PREFACETO THE SECOND EDITION.
THE demand for copies of this work resulting second edition early in
in the need to
for a the
the year is naturally gratifying
Author, as evidencing that the contents of these pages have proved of use to those interested in the national breed.
The chapters requiring additions have been brought up to date, and I am able to publish some interesting additions to the chapter comprising the historical sketch of the Bulldog. I take this opportunity of sincerely thanking many friends and unknown to me, and also the many
other readers, personally organs
of the Press who have in kindly labours.
KENNEL CLUB DECEMBER, 1900.
PREFACETO THE THIRD EDITION.
IN publishing- the third edition of this work I have taken the opportunity of presenting it in a modified form, confining its chapters to the dog, and omitting the history of the Bulldog Club, which has already appeared in the two previous editions. I have, however, added a chapter on the " French Bulldog," with illustrations, a breed, which has, since the second edition was published, become established in this country through the formation of a Club to foster its interests. I again thank all those who have expressed their approval of my endeavors to present a work both of use and interest to all who regard the national breed as one which should be perpetuated, and who do not agree with the writer in British Field Sports a century ago who declared that " the total extinction of the breed is a desirable consummation." EDGAR FARMAN.
THE KENNEL CLUB, OCTOBER, 1903.
CHAPTER I. Historical Sketch of the BulldogBull and Bear Baiting CHAPTER II. The Bulldog as Dog Fighter CHAPTER III. Old Fanciers, and Old Dogs CHAPTER IV. Early Dog ShowsBulldog Classification CHAPTER V. Modern BulldogsThe Principal Strains CHAPTER VI. Description of a Bulldog and Scale of Points CHAPTER VII. Toy Bulldogs CHAPTER VIII. The French Bulldog CHAPTER IX. Hints to NovicesHow to choose a Bull-pup CHAPTER X. The Illustrations 66 61 57 51 44 33 30 25 20 1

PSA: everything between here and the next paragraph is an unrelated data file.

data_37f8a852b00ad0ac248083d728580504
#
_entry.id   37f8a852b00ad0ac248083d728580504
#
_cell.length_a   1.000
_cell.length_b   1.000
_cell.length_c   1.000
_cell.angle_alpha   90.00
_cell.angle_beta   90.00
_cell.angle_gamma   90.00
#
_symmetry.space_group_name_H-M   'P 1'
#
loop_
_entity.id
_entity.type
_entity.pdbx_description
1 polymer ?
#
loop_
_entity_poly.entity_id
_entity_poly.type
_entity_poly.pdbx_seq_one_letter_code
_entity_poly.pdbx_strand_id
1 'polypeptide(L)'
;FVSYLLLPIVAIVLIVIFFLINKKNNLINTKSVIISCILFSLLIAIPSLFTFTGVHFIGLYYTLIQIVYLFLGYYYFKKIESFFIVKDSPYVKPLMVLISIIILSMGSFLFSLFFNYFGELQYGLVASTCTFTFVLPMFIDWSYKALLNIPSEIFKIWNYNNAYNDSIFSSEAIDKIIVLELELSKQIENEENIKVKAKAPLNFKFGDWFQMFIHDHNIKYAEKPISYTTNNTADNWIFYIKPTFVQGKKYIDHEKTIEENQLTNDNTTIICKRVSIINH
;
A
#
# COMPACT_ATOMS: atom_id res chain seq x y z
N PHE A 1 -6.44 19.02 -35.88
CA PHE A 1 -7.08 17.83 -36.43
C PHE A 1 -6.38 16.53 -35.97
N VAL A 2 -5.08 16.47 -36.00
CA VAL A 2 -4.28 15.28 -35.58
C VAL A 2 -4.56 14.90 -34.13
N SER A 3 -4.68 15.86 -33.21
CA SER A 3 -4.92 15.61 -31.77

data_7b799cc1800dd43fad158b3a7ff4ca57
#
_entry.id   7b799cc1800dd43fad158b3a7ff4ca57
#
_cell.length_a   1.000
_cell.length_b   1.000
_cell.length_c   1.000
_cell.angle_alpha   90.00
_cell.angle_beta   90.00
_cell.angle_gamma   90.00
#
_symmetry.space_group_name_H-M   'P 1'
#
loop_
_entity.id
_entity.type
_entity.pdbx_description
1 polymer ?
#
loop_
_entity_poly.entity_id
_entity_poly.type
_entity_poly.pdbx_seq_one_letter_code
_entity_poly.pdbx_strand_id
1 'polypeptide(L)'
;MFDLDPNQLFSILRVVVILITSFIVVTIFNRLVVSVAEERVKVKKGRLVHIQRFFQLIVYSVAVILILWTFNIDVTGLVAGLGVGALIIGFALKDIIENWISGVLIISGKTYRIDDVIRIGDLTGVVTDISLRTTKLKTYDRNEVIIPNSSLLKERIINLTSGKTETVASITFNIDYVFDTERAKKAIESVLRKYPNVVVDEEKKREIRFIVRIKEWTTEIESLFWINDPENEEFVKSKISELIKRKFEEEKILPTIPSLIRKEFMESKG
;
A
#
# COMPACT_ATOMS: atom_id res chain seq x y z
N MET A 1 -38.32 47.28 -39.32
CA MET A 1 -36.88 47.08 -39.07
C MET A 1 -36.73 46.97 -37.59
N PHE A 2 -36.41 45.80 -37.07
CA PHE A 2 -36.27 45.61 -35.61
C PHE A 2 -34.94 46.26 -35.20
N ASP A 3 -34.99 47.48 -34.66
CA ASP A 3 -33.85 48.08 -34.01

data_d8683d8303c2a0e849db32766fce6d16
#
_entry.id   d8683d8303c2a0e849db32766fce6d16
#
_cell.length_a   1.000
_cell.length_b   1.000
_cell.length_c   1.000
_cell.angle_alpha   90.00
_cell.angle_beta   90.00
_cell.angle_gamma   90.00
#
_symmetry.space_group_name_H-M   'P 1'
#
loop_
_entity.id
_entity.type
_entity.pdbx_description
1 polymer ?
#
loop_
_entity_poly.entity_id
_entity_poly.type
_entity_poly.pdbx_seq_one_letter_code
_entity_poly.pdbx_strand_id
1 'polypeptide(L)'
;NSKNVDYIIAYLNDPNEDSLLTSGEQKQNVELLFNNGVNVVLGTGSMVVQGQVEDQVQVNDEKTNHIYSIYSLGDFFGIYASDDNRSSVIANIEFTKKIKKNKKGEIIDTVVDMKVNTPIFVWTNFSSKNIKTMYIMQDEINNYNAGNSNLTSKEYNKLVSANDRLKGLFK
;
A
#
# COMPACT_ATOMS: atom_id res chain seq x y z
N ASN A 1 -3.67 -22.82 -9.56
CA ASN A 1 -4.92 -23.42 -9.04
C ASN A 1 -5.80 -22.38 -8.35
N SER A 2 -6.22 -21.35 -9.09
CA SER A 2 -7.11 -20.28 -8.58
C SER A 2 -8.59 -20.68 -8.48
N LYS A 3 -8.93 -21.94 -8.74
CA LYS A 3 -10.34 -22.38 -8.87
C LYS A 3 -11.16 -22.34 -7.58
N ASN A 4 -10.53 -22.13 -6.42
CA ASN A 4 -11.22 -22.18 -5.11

PART II.APPENDICES. Bulldog Clubs and Societies General Index Index to the Names of Persons Index to the Names of Dogs 83 89 87 93
THE BULLDOG.CHAPTER I.HISTORICAL SKETCH OF THE BULLDOGBULL AND BEAR BAITING.
THE origin of the Bulldog, as is the case with most of the ancient breeds of dogs, has given rise to much speculation ; authorities differ entirely upon the question, so much so that the very definition of the name itself is in dispute, some writers suggesting that the breed derives its name, not from its use in bull-baiting, but from the bulllike shape of the head.* The Bulldog is first mentioned in literature, in the year 1500, the oldest spelling of the word is Bonddogge** and Bolddogge*** ; while Dr Caius (1576) uses the term Bandogge, " so called, " says William Harrison, in his "Description of England" (Ed. 1586), "because many of them are tied up in chains and strong bonds in the day time for doing hurt abroad, which is an huge dog, stubborn, ugly, eager, burthenouse of bodie (and therefore of little swiftness), terrible and fearful to behold, and oftentimes more fierce and fell than any Archadiart or Corsican cur. Our * New English Dictionary; article, Bulldog. ** W. Wulcher (1500), Hic molossusa Bonddogge. *** Cocke Sorrelles (1500), " Than come one with two Bolddogges at his tayle." Dr Caius's " Treatise on the Dog." graves."